Writer: Warren Ellis / Artist: Bryan Hitch / DC Comics
Comic books are back in full swing! This week I had the pleasure of being thrown into the middle of “The Batman’s Grave”. I didn’t know anything about this series except that Warren Ellis is on it. Ellis is a genius writer, so it was an easy choice to check out his work on a character I like. From what I can gather, a GCPD officer who knew something he shouldn’t was attacked by someone formidable enough to keep the Bat on his toes. The last few months I’ve been consuming a mix of Tom King poetic meta-commentary and the cornerstones of the character’s history in “Hush” and “Under the Red Hood”. They’re all beautiful books to read but the first can get lost in the weeds of convoluted dream sequences. The other two are intensely engaging to read now when you consider the weight of greatest time has shone on them. “The Batman’s Grave” is not a unique story by any standard but that gives the creative team air to focus on the solid dialogue between Batman and Jim Gordon, then later between Batman and Alfred.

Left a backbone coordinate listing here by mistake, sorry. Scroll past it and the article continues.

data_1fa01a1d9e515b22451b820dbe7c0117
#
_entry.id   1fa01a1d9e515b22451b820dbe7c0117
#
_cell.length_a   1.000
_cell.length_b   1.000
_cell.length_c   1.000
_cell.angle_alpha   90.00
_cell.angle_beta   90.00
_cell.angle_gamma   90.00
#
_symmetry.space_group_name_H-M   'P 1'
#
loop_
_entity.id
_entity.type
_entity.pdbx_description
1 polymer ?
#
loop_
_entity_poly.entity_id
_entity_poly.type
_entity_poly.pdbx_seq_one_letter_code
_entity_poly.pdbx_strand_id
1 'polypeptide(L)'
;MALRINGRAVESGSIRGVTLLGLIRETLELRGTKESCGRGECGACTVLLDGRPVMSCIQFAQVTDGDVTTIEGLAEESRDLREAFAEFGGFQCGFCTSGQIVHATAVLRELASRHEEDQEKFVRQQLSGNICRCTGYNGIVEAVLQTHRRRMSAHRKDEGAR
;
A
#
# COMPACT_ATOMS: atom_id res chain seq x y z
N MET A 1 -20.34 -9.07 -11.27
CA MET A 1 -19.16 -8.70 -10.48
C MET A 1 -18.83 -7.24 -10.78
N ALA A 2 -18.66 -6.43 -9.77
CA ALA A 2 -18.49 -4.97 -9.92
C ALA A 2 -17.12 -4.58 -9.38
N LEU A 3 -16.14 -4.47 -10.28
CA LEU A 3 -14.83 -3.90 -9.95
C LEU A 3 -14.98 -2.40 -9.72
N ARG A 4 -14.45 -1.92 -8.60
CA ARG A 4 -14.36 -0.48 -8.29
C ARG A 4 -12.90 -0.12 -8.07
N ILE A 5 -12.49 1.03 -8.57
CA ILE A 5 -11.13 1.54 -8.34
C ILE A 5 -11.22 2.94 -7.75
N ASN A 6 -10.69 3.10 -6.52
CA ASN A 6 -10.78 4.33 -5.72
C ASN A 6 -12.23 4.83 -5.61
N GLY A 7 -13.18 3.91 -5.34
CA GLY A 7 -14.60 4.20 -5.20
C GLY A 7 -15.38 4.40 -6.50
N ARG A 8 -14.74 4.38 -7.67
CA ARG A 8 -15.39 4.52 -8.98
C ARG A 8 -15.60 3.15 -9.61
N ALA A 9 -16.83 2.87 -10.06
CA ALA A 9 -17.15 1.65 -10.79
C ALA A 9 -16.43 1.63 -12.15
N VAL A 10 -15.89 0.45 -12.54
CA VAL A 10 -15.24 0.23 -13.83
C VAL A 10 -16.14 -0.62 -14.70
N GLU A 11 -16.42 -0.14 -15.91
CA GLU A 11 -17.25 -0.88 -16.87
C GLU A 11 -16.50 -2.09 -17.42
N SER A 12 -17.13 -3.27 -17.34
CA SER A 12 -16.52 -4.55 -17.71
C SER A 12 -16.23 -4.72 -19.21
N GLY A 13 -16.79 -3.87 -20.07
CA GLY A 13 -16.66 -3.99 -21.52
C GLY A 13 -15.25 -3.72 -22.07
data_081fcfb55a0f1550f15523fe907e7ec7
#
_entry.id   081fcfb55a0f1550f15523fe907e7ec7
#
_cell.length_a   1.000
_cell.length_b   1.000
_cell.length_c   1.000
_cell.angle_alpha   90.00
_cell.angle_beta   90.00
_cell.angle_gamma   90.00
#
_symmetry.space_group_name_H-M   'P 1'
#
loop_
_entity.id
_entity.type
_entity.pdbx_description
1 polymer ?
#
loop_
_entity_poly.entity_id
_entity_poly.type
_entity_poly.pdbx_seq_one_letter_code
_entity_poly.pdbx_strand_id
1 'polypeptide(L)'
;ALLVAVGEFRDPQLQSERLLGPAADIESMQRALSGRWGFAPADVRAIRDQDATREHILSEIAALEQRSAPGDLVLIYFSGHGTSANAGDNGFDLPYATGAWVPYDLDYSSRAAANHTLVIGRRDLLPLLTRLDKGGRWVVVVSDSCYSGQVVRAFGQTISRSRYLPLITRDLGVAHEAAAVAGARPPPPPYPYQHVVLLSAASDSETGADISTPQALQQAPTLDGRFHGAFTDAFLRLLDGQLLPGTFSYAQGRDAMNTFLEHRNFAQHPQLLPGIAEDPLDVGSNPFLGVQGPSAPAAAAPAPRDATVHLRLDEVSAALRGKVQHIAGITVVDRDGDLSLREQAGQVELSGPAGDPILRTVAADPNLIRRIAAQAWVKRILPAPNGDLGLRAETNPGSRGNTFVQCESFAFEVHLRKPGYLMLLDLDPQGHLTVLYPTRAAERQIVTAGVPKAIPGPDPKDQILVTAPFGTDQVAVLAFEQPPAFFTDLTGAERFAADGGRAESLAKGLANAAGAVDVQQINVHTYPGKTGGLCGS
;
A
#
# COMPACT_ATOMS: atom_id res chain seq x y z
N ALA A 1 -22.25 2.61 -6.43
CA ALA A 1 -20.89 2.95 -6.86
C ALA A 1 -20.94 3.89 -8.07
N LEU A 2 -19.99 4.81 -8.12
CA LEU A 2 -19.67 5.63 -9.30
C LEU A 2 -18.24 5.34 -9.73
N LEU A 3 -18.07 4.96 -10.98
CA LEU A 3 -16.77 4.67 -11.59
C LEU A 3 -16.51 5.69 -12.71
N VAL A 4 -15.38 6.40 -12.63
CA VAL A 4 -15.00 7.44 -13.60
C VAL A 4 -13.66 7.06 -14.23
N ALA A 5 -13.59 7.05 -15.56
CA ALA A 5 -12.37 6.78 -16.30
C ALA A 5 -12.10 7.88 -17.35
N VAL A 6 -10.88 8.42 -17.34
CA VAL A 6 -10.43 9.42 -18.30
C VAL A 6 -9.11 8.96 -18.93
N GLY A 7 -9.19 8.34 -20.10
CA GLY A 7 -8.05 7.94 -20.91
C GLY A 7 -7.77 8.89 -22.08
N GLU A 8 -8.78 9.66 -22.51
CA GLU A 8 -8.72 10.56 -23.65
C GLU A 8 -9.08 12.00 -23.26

Batman comes in a few different flavors regarding his interactions with his allies. There’s the dickish abrasion and distrust. There’s, of course, the solemn moodiness because the previously mentioned dickishness might not have been the best technique to maintain these relationships. Then there’s the more lighthearted Bat that the particularly close allies get to banter with. The Batman here was the butt of a couple jokes about the Batcave and his name. The drama of the story wasn’t lost in comedy, though. Ellis weaves an interesting comic showcasing Batman and Alfred’s strategies to find their target. The panel of the comic was a page of four panels with Batman slowly walking down the street in broad daylight. This comic clearly picked the kind of story it wanted to be and performed well.
9 “Bat-Offices” out of 10
Reading The Batman’s Grave? Find BNP’s other reviews of the series here.